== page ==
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I consulted with the poster later on and we found that the source of the question was well beyond the HSC. The question can be buzz-killed using their method, which is actually the generalised binomial theorem. (The generalised binomial theorem can be used, and then the usual method of equating coefficients is sufficient.)

They were just trying to look for hard binomial theorem questions for practice, and unintentionally stumbled somewhere too far. We do not need to worry about it.

Yeh I thought it didn't seem like HSC material. As you said, I used the generalised binomial theorem in the above proof in the expansion of (1+x)^n, which is more or less the Taylor series expansion.

An interesting problem nonetheless.
« Last Edit: July 28, 2019, 08:48:55 pm by blyatman »
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Re: 3U Maths Question Thread
« Reply #4165 on: July 28, 2019, 08:59:18 pm »
0
I just wanted to double-check a solution. I have to convert the following parametric equation to a cartesian equation: x = cos 2t y = sin t, 0<_ t <_ 2pi.

 x = cos (2t)
cos (2t) = x
arccos (x) = 2t
t = arccos (x)/2

so the cartesian equation would be:
y = sin ( arccos (x) ) / 2

but apparently its:
y = plus-minus sine( arccos (x) ) / 2

Why is it plus-minus???

Without the plus-minus, sin(arccos(x))/2 is only positive. The range of arccos x is 0<=y<=pi, and hence the range of sin(arccos(x))/2 is 0<=y<=1/2. The plus-minus effectively remedies this situation by 'making' the range -1/2<=y<=1/2, since for values of t between +-2pi, sine and cosine can be both positive and negative, effectively mapping out the cartesian equation across the four quadrants instead of the two the inverse trig functions are usually limited to.

Hope this helps :)
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mani.s_

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Re: 3U Maths Question Thread
« Reply #4166 on: July 28, 2019, 09:01:37 pm »
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Without the plus-minus, sin(arccos(x))/2 is only positive. The range of arccos x is 0<=y<=pi, and hence the range of sin(arccos(x))/2 is 0<=y<=1/2. The plus-minus effectively remedies this situation by 'making' the range -1/2<=y<=1/2, since for values of t between +-2pi, sine and cosine can be both positive and negative, effectively mapping out the cartesian equation across the four quadrants instead of the two the inverse trig functions are usually limited to.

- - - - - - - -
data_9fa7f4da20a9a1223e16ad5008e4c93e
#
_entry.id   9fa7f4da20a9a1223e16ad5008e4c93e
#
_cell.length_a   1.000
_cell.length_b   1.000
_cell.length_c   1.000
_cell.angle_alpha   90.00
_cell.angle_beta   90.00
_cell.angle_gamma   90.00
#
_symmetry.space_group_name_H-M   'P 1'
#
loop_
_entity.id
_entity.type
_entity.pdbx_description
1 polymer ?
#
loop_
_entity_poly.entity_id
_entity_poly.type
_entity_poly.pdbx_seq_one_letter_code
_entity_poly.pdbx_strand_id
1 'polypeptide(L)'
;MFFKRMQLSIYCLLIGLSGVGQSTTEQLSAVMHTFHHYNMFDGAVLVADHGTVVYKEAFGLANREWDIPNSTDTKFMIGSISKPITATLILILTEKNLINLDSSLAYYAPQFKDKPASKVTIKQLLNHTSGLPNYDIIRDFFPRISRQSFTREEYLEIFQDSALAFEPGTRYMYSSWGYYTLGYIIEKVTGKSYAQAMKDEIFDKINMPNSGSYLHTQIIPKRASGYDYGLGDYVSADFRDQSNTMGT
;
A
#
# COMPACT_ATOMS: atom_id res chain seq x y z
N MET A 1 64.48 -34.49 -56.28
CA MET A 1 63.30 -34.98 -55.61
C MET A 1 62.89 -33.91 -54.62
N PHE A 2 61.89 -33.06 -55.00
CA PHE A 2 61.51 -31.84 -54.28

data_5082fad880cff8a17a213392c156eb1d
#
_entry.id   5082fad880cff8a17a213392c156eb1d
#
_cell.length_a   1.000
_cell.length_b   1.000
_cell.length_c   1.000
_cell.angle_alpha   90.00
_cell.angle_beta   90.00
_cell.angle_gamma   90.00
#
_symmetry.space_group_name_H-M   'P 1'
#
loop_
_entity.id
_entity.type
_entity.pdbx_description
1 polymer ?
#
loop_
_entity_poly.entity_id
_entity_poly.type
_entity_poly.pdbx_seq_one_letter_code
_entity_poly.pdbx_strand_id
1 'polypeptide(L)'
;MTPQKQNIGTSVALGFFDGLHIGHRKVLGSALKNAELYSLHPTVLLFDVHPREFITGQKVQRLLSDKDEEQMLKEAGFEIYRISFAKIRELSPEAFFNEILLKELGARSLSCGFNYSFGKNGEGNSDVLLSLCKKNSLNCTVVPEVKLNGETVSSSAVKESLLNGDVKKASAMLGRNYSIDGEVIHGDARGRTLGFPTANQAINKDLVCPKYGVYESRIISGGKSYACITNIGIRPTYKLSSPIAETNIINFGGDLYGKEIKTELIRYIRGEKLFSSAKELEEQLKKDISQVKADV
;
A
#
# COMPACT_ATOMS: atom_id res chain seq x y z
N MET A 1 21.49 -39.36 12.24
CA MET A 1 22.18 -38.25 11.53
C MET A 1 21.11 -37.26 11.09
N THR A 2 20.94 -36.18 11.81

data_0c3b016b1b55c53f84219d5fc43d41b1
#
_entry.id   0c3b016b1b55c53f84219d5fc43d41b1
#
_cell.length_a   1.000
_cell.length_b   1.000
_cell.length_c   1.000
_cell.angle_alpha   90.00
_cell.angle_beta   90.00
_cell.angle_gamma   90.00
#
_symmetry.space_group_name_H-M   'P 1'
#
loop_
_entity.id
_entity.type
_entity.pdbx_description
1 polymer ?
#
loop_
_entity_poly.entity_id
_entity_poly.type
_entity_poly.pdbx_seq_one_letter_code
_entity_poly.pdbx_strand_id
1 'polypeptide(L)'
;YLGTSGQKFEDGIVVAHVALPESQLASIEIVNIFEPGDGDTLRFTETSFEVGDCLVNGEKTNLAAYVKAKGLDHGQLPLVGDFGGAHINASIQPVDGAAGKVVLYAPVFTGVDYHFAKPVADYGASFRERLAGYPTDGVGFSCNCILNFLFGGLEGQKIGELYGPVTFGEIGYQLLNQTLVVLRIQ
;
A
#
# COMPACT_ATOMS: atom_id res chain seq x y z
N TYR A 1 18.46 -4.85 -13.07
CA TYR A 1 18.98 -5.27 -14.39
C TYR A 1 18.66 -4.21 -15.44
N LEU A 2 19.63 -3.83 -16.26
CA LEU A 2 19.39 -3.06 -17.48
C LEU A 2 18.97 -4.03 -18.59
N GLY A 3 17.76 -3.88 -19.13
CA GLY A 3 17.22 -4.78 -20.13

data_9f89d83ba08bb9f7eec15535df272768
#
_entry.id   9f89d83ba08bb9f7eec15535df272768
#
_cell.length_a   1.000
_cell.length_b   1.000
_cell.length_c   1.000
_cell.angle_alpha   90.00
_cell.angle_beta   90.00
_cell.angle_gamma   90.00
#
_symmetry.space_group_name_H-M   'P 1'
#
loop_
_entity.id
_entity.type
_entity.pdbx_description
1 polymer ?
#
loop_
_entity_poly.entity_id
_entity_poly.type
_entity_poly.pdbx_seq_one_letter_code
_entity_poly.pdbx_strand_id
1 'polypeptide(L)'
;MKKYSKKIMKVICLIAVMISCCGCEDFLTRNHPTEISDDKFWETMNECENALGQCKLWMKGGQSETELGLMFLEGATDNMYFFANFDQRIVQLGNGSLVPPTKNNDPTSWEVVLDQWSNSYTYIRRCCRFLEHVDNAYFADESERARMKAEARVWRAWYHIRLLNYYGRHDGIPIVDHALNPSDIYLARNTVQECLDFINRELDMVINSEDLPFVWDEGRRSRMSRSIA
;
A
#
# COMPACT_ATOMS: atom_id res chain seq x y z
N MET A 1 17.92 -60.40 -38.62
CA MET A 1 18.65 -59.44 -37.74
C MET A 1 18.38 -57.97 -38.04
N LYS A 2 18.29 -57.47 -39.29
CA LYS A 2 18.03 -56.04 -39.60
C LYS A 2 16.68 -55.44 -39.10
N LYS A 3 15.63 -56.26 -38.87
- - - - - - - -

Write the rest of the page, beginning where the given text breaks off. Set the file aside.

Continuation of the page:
Hope this helps :)
So is my working out and answer correct???

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Re: 3U Maths Question Thread
« Reply #4167 on: July 28, 2019, 09:13:23 pm »
+3
So is my working out and answer correct???
cos (2t) = x
arccos (x) = 2t
It is incorrect (only partially correct) as this line is unjustified. You haven't done a quadrants analysis on your condition \( 0\leq t \leq 2\pi\).
\[ \text{Note that consequently }0\leq 2t \leq 4\pi. \]
That is, we have solutions for \(2t\) in the 1st to 8th quadrants.
\[ \text{First suppose }x \geq 0.\\ \text{Then we need to consider the 1st, 4th, 5th and 8th quadrants.} \]
\[ \text{Solving }\cos 2t = x\text{ then gives}\\ \boxed{2t = \arccos x, \, 2\pi - \arccos x, \, 2\pi + \arccos x, \, 4\pi - \arccos x}. \]
You can then plug each of these back into \(y=\sin t\). You will find that two of the solutions give \(y = -\sin \left( \frac{\arccos x}{2} \right) \).

A similar thing happens for the case \( x < 0\).

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Re: 3U Maths Question Thread
« Reply #4168 on: July 30, 2019, 08:15:56 pm »
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Hi, I'm having trouble converting this parametric equation: x= sin t and y= cos 2t, where 0<=t<=2pi. I'm supposed to use the double angle formula for cos 2t: cos 2t = 1 - 2sin^2 t.

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Re: 3U Maths Question Thread
« Reply #4169 on: July 30, 2019, 08:51:59 pm »
+1
Hey there!

It's a lot simpler than you think :) If x=sin t, and you have y=cos 2t = 1-2sin^2 t, then logically y=1-2x^2, substituting in the first thing.

Hope this helps :)